Daily Devotion for August 31, 2013
Our Father, who art in heaven, hallowed be thy name. Thy kingdom come; Thy will be done, on earth as it is in heaven. Give us this day our daily bread, and forgive us our trespasses, as we forgive those who trespass against us. And lead us not into temptation, but deliver us from evil.
For Thine is the kingdom, and the power, and the glory, forever and ever.
The Deep River Boys have a lot of fun with the story of the Hebrew children (from the first three chapters of Daniel). You might want to watch this full-screen (see today's "Tip").
Prayer of Thanks
Heavenly Father, I thank you for my life and everything you have bestowed upon me and upon all people, this day and every day. I thank you for the good and bad, the understanding of forgiveness, and your holy power, without which we would have nothing. I thank you this day for all your blessings, your gifts, your never ending love for us. Although we all are sinners, I ask you to forgive me every day for what I might have done wrong, that I might not have noticed. Even though we all come short of the glory of God, I thank you for the sacrifice of your only son Jesus Christ for all our sins. You and only you know us Father and you know if our hearts are true. So once again, I thank you with all my heart and soul. In the name of Christ I pray,
A Prayer of St. Basil the Great
I bless you, O God most high and Lord of mercies, who forever works great and mysterious deeds for me, glorious, wonderful, and numberless; who provides me with sleep as a rest from my infirmities and as a repose for my body tired by labor. I thank you that you have not destroyed me in my transgressions, but in your love toward mankind you have raised me up, as I lay in despair, that I may glorify your majesty.
I entreat your infinite goodness, enlighten the eyes of my understanding and raise up my mind from the heavy sleep of indolence; open my mouth and fill it with your praise, that I may unceasingly sing and confess you, who is God glorified in all and by all, the eternal Father, the only-begotten Son, and the all-holy and good and life-giving Spirit: now and ever, and unto ages of ages.
And finally, may the grace of Christ our Savior, and the Father's boundless love, with the Holy Spirit's favor, rest upon me, and all of us, from above. Thus may we abide in union, with each other and the Lord, and possess, in sweet communion, joys which earth cannot afford.
Think of the day ahead in terms of God with you, and visualize health, strength, guidance, purity, calm confidence, and victory as the gifts of His presence.
I firmly believe a great many prayers are not answered because we are not willing to forgive someone.
~ D.L. Moody
Matthew 6:12, 14-15 (KJV)
Sermon on the Mount - Lord’s Prayer 
[A]nd forgive us our debts, as we also have forgiven our debtors.
* * *
For if you forgive men their trespasses, your heavenly Father will also forgive you. But if you do not forgive men their trespasses, neither will your Father forgive your trespasses.
Notes on the Scripture
If you have ever been confused by the word “debt” in the Lord's Prayer, studying the Biblical concept of sin will clarify its usage. People misunderstand what sin is. Most think it is very bad conduct — doing something evil: stealing, adultery, selfishness, etc.
Our Western morality is certainly founded in, and based upon, the religion of the Jews and Christians. But the overlap between the concept of right and wrong, in an atheist humanistic society, and sin, as the Christian understands it, is partial. There is a gulf between society's (or a person's) emotional concept of right and wrong, and the Christian's concept of sin (although many Christians, being persons themselves, also get them confused).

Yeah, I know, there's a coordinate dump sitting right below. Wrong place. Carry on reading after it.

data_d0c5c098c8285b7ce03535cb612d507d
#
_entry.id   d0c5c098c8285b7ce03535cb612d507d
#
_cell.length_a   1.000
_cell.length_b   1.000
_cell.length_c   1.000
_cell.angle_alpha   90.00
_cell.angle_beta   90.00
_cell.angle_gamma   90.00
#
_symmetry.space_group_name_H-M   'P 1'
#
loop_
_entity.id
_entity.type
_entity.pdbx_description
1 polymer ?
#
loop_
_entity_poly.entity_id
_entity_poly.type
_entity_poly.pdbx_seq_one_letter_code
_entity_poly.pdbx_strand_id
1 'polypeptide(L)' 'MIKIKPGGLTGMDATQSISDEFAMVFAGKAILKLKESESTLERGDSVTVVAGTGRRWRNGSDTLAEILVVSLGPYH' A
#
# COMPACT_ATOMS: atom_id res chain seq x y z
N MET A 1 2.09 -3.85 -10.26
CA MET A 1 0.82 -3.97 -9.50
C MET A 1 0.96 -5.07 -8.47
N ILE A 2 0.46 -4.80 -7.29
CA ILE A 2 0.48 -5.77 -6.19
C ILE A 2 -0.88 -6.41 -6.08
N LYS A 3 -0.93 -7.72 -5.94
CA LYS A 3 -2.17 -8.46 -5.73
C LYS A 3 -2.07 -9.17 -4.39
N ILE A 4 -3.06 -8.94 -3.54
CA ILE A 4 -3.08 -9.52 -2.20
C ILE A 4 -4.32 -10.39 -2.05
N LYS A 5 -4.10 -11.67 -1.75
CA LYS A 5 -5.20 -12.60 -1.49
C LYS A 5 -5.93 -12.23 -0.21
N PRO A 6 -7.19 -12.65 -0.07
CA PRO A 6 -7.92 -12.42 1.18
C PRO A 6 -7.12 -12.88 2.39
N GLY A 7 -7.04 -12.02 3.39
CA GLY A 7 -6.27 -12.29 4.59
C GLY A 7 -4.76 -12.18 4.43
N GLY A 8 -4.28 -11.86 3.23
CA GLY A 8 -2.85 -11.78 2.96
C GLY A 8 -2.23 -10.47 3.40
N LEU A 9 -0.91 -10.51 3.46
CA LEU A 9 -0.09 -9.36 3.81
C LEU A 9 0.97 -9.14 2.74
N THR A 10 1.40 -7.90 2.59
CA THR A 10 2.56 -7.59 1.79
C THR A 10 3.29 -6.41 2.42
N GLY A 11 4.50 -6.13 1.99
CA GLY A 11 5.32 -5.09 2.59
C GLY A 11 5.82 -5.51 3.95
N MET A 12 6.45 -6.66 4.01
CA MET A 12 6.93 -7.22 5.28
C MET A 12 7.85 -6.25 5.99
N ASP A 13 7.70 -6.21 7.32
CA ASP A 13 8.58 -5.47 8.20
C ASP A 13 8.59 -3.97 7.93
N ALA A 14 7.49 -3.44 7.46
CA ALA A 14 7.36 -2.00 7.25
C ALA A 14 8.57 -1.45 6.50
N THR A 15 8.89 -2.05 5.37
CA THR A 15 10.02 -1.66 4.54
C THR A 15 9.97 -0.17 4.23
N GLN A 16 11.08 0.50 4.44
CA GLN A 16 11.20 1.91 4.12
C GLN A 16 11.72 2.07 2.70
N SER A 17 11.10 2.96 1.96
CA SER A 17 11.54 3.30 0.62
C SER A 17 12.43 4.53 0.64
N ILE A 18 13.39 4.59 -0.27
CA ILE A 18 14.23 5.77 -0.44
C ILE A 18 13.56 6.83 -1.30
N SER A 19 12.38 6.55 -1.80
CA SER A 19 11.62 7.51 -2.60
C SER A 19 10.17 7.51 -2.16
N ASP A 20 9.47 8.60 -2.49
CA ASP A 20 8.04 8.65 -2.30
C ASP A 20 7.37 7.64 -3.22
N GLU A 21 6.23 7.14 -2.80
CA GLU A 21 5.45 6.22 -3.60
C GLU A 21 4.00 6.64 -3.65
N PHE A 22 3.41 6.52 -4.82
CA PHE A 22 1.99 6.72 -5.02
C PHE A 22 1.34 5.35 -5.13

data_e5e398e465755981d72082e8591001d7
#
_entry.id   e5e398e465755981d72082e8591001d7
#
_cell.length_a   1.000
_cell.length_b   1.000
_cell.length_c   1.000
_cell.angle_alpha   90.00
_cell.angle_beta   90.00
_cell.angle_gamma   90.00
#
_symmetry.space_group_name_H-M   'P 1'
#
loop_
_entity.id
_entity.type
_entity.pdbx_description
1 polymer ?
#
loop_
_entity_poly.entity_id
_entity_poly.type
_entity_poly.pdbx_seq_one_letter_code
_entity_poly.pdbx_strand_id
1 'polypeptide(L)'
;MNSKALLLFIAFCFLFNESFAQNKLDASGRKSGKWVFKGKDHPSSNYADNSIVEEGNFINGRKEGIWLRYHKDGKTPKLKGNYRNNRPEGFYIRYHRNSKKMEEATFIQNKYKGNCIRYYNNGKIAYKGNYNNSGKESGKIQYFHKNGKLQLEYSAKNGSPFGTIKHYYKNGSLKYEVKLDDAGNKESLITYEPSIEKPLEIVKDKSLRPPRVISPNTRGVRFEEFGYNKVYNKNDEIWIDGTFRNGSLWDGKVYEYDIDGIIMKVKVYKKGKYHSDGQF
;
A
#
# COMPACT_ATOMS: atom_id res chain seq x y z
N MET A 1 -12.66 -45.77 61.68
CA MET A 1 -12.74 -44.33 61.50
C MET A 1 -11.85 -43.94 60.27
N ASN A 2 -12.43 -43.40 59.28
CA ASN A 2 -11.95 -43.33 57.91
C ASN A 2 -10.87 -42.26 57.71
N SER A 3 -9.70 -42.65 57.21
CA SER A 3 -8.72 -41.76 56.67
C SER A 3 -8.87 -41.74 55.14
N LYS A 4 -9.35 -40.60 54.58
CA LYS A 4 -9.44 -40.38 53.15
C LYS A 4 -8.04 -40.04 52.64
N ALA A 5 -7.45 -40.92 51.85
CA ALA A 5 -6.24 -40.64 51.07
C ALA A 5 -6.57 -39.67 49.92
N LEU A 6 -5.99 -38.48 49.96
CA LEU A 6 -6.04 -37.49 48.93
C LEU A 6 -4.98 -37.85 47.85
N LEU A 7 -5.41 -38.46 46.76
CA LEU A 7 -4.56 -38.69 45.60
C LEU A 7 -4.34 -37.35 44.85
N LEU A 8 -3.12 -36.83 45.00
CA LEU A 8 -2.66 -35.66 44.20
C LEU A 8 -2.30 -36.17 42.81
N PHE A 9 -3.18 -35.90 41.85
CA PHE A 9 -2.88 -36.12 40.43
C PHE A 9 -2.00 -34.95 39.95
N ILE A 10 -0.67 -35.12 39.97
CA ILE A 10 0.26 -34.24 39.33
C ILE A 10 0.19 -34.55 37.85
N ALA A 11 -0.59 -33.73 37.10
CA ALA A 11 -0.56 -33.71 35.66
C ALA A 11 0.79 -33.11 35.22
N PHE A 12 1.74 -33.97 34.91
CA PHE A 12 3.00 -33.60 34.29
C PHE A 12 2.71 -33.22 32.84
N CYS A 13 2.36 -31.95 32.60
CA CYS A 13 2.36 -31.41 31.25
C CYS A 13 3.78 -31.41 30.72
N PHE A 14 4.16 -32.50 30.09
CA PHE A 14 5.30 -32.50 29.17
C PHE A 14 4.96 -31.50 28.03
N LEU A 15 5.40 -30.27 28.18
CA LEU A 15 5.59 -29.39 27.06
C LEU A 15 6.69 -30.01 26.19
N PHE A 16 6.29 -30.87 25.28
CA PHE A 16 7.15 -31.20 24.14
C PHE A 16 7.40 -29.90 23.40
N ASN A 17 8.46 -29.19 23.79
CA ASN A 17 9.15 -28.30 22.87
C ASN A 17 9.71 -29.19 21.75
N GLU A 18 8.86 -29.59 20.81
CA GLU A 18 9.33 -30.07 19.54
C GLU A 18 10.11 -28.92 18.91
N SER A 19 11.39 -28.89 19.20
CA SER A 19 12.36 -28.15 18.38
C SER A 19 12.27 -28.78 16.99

I apologize for getting into Greek again, but there is no way around it. The Greek Bible uses five different words which are all translated into “sin” in English. The most common, hamartia, means missing a target. Not doing evil, but rather, just not hitting the bullseye. The target in question is God's will, as told to us by the Old and New Testaments.
Our emotional sense of evil is situational and unreliable. It will change. For example, current societal standards of right and wrong in sexual relationships is changing, simply because people want to be able to have sex where the Bible tells them not to. We rationalize. But sin is not doing something that we, ourselves, have decided is naughty; righteousness is an unchanging objective target, and sin is simply missing the mark.
Because of time constraints, we will need to skim three of the terms for sin: Parabasis, which means stepping across, i.e. driving on the wrong side of the line; Paraptoma, which means simply slipping across, as on ice — this is similar to the previous term, but less intentional; and anomia, outright lawlessness. It is the fifth term, opheilema, that is used in the Lord's Prayer and concerns us here.
Opheilema means “failure to pay what is due”, which explains why the word “debt” appears in the Lord's Prayer. But “debt”, although literally accurate, just doesn't get the full message across, for the debt we owe is not monetary. It is a debt of duty. It is what we owe God for making and sustaining us.
This gives us a new perspective on the Lord's Prayer. When somebody calls us a rude and insulting name, or steals from us, it is a sin. But it is a particular kind of sin, because we are directly hurt; we perceive a sin against ourselves, a breach of a duty owed to us; we take it personally. But it is God, not us, who is the source of this duty.
If a person murders our child, the police and courts punish him; the civil law does not allow us to “pay him back”. If we kill him in revenge, we go to prison! Just so with offenses against God's law. Part of our debt to God is love of others, and it is unaffected by others' actions towards us. It is for God to judge. If we do not forgive, we become the offender.